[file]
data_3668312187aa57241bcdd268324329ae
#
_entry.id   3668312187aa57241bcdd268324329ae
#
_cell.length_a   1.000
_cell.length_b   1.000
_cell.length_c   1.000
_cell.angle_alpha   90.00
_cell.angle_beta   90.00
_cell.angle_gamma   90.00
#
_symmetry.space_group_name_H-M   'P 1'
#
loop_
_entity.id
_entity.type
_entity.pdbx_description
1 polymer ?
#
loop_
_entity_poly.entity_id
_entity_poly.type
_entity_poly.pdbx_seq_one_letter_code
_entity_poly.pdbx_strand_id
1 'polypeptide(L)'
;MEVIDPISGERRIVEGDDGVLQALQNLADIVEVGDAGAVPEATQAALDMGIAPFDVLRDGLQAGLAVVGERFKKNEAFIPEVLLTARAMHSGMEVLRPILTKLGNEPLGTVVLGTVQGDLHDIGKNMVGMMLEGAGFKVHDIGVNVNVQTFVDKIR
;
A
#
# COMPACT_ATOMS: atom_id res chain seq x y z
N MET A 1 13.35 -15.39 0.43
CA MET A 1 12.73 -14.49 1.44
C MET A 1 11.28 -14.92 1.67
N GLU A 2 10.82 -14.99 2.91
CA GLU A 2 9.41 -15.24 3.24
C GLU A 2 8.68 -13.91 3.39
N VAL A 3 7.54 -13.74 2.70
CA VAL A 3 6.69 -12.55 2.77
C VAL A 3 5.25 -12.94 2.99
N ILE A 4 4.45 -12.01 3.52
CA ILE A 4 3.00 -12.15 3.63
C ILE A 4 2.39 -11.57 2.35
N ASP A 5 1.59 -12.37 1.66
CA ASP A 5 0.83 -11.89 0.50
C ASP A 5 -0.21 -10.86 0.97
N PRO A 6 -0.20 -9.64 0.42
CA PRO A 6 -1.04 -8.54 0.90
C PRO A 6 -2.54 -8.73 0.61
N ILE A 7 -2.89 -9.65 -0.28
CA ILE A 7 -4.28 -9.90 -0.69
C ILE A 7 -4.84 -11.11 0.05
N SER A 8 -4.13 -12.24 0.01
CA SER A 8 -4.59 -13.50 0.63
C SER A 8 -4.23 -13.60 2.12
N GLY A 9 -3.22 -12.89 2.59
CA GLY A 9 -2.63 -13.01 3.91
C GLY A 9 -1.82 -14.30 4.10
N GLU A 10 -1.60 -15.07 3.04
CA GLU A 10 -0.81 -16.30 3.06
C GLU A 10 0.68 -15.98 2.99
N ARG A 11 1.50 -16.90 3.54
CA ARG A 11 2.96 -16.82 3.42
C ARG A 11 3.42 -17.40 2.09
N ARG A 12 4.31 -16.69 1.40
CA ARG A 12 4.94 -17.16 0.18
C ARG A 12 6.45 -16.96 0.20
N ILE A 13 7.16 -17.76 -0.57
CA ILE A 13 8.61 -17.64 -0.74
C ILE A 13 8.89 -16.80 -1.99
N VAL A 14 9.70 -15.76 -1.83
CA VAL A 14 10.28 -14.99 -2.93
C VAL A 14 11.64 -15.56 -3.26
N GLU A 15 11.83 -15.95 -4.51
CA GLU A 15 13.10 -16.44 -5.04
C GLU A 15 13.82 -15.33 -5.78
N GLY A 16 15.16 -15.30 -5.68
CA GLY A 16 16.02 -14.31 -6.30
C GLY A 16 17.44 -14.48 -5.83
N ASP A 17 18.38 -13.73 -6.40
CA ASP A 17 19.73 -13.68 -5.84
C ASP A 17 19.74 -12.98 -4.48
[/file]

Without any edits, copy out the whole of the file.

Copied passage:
data_3668312187aa57241bcdd268324329ae
#
_entry.id   3668312187aa57241bcdd268324329ae
#
_cell.length_a   1.000
_cell.length_b   1.000
_cell.length_c   1.000
_cell.angle_alpha   90.00
_cell.angle_beta   90.00
_cell.angle_gamma   90.00
#
_symmetry.space_group_name_H-M   'P 1'
#
loop_
_entity.id
_entity.type
_entity.pdbx_description
1 polymer ?
#
loop_
_entity_poly.entity_id
_entity_poly.type
_entity_poly.pdbx_seq_one_letter_code
_entity_poly.pdbx_strand_id
1 'polypeptide(L)'
;MEVIDPISGERRIVEGDDGVLQALQNLADIVEVGDAGAVPEATQAALDMGIAPFDVLRDGLQAGLAVVGERFKKNEAFIPEVLLTARAMHSGMEVLRPILTKLGNEPLGTVVLGTVQGDLHDIGKNMVGMMLEGAGFKVHDIGVNVNVQTFVDKIR
;
A
#
# COMPACT_ATOMS: atom_id res chain seq x y z
N MET A 1 13.35 -15.39 0.43
CA MET A 1 12.73 -14.49 1.44
C MET A 1 11.28 -14.92 1.67
N GLU A 2 10.82 -14.99 2.91
CA GLU A 2 9.41 -15.24 3.24
C GLU A 2 8.68 -13.91 3.39
N VAL A 3 7.54 -13.74 2.70
CA VAL A 3 6.69 -12.55 2.77
C VAL A 3 5.25 -12.94 2.99
N ILE A 4 4.45 -12.01 3.52
CA ILE A 4 3.00 -12.15 3.63
C ILE A 4 2.39 -11.57 2.35
N ASP A 5 1.59 -12.37 1.66
CA ASP A 5 0.83 -11.89 0.50
C ASP A 5 -0.21 -10.86 0.97
N PRO A 6 -0.20 -9.64 0.42
CA PRO A 6 -1.04 -8.54 0.90
C PRO A 6 -2.54 -8.73 0.61
N ILE A 7 -2.89 -9.65 -0.28
CA ILE A 7 -4.28 -9.90 -0.69
C ILE A 7 -4.84 -11.11 0.05
N SER A 8 -4.13 -12.24 0.01
CA SER A 8 -4.59 -13.50 0.63
C SER A 8 -4.23 -13.60 2.12
N GLY A 9 -3.22 -12.89 2.59
CA GLY A 9 -2.63 -13.01 3.91
C GLY A 9 -1.82 -14.30 4.10
N GLU A 10 -1.60 -15.07 3.04
CA GLU A 10 -0.81 -16.30 3.06
C GLU A 10 0.68 -15.98 2.99
N ARG A 11 1.50 -16.90 3.54
CA ARG A 11 2.96 -16.82 3.42
C ARG A 11 3.42 -17.40 2.09
N ARG A 12 4.31 -16.69 1.40
CA ARG A 12 4.94 -17.16 0.18
C ARG A 12 6.45 -16.96 0.20
N ILE A 13 7.16 -17.76 -0.57
CA ILE A 13 8.61 -17.64 -0.74
C ILE A 13 8.89 -16.80 -1.99
N VAL A 14 9.70 -15.76 -1.83
CA VAL A 14 10.28 -14.99 -2.93
C VAL A 14 11.64 -15.56 -3.26
N GLU A 15 11.83 -15.95 -4.51
CA GLU A 15 13.10 -16.44 -5.04
C GLU A 15 13.82 -15.33 -5.78
N GLY A 16 15.16 -15.30 -5.68
CA GLY A 16 16.02 -14.31 -6.30
C GLY A 16 17.44 -14.48 -5.83
N ASP A 17 18.38 -13.73 -6.40
CA ASP A 17 19.73 -13.68 -5.84
C ASP A 17 19.74 -12.98 -4.48